Summer is well underway and as the kids get set to break up from school you could be spending some more time in the sun.

Many of us think we are clued up on how to stay safe in the sun.

But there are plenty of myths about sun cream and how it works.

So here are some things you should know about SPF and keeping yourself safe in the sun.

How should I use sun cream correctly?

Cancer Research UK says no sunscreen will give the protection it claims unless you use enough and apply it properly.

It doesn’t matter what the brand is, or the price, as long as it is SPF15 or higher and has a star rating of 4 or 5 stars.

Make sure you put enough sunscreen on – people often apply much less than they need to.

  • When your risk of burning is high apply sunscreen evenly and thickly. As a guide for an adult this means: Around two teaspoonfuls of sunscreen if you're just covering your head, arms and neck.
  • Reapply sunscreen regularly throughout the day including ‘once a day’ and ‘water resistant’ products. Sunscreen can rub, sweat or wash off. It’s especially important to reapply after toweling dry. And reapplying helps avoid missing bits of skin.
  • Don’t store sunscreens in very hot places as extreme heat can ruin their protective chemicals.
  • Check the expiry date on your sunscreen before you use it. Look for a symbol on the pot with the letter M and a number which shows the number of months the sunscreen will last once it’s been opened.

How can I keep safe in the sun?

Cancer Research UK recommends:

  • Spending time in the shade, especially between 11am and 3pm in the UK.
  • Covering up with clothes, a wide-brimmed hat and wraparound sunglasses.
  • And using a sunscreen with at least SPF15 and 4 or 5 stars. Use it generously, reapply regularly and use in combination with shade and clothing

Sunscreen shouldn’t be used to extend your time in the sun.

Worryingly, research suggests people who use sunscreen to deliberately sunbathe are more likely to spend longer in the sun, and might even be more likely to get sunburnt.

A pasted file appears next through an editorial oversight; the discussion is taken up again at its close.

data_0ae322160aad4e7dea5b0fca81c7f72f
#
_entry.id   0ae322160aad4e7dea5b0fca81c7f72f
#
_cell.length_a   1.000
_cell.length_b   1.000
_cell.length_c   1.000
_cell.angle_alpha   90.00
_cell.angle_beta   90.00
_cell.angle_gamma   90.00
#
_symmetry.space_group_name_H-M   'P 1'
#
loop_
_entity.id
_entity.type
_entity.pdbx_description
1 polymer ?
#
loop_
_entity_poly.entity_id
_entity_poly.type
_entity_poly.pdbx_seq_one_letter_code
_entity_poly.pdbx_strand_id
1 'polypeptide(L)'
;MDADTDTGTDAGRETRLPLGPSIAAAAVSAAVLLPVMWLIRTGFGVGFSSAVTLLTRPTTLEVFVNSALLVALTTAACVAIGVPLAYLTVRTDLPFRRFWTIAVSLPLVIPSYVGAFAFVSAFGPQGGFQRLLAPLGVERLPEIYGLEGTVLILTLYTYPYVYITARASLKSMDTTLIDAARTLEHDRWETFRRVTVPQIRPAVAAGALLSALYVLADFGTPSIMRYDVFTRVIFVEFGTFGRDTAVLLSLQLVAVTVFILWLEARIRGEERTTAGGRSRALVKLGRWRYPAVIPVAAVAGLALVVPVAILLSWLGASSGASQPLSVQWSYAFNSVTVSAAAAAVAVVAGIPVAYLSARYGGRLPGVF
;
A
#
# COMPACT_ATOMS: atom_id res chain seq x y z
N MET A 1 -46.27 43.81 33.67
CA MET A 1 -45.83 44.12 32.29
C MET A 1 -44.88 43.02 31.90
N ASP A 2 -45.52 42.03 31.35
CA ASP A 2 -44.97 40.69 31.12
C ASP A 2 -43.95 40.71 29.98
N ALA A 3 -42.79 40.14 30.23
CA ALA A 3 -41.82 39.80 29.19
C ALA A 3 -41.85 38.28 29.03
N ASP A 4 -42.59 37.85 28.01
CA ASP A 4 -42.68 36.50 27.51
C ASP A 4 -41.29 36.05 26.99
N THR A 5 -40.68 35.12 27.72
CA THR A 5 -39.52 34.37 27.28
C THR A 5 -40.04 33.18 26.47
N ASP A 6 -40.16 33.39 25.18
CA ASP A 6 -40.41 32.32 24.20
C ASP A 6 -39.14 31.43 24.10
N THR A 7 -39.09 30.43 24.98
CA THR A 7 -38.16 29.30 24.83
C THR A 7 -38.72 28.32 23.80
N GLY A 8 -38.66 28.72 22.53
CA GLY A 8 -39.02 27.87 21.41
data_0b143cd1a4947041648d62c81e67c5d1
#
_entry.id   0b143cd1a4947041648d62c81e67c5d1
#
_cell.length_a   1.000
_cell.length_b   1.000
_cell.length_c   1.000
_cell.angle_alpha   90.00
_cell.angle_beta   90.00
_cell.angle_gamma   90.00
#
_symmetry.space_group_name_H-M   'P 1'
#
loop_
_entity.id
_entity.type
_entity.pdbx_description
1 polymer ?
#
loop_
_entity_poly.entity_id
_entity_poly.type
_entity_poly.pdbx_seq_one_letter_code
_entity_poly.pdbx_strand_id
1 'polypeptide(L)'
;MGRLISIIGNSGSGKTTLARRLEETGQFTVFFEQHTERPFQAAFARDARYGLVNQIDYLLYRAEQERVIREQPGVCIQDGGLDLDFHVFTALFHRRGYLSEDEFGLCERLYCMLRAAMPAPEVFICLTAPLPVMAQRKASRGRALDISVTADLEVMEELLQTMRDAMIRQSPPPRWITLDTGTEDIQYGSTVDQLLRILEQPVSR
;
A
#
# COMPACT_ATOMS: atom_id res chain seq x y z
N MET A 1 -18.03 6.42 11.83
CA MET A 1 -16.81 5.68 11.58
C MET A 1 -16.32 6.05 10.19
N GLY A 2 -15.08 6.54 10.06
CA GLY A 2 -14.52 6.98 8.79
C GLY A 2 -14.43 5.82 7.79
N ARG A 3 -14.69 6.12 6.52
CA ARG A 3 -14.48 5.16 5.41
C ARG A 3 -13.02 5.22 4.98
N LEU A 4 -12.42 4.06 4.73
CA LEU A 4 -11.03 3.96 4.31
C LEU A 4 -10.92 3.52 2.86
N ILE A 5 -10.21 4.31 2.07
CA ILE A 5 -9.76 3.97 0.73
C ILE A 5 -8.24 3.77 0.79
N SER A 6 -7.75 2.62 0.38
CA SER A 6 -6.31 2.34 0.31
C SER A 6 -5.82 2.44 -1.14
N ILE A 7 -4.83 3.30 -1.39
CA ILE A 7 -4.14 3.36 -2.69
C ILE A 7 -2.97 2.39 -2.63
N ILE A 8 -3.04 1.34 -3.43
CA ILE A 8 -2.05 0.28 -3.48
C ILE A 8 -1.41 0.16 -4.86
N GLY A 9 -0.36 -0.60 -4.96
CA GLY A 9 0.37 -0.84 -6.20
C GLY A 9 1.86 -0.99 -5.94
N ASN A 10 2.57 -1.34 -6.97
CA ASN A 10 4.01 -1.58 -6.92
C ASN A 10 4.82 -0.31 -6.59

Higher factor sunscreens may lure people into a false sense of security.

What are the mistakes people make? 

To help ensure you don't burn this summer, Dylan Griffiths, medical manager at Eucerin, runs down six common SPF mistakes and how to avoid them.

1. Not using enough sunscreen

"The easiest way to visualise is via teaspoons. It's recommended to use half a teaspoon for the face, neck and each arm. Then a full teaspoon to each leg, the front (chest and stomach) and the back.

"This totals six teaspoons, but if you don't feel that's enough then it's always good practice to add more."

2. Not using sunscreen on a cloudy day

"This is the biggest sunscreen myth. Sunscreen should be worn every day.

"Clouds filter out sunlight but not UV rays, so even on a cloudy day you're still getting up to 80% of the sun's harmful effect.

"If you're going outside then you should still cover up; your skin may not burn but it's still being exposed to long-term risks."

3. Using a lower factor to tan faster

"Your skin 'tanning' is a sign that it's being damaged by the sun's rays, therefore ensure you use a high protection factor to prevent the first signs of damage.

"The long-term effects of sun damage are not worth the risk for a short-term tan."

4. Believing your sunscreen is waterproof

"Waterproof sunscreen doesn't exist - we talk about water-resistance.

"This means the product won't instantly come off the skin when it meets water, and is designed for people who will be swimming or heavily perspiring.

"It is essential to re-apply the product straight after coming out of the pool and drying, or regularly whilst perspiring.

5. Thinking you don't need sunscreen indoors

"The damaging effects of UVA rays still penetrate your skin whilst indoors and near a window, therefore ensure you cover up whilst in the car or sat near the window."

Ultrasun Sun Protection Anti-Pigmentation Tinted Face SPF 50+, £36, QVC

6. Not using sunscreen on darker skin tones

"It's a common misconception that dark skin doesn't burn or doesn't suffer from the harmful effects of UV rays. In fact, skin cancer can be more difficult to detect on black skin.

"Darker skin does contain higher levels of melanin - black skin has a natural SPF of around 13.4, paler white skin is about 3.4.

"This therefore provides a higher natural protection factor compared to pale skin but it's not enough to protect from a day in the sun.

"Some sunscreens can provide an ashen or grey appearance to the skin, therefore look for a light textured, dry touch sunscreen or a spray oil."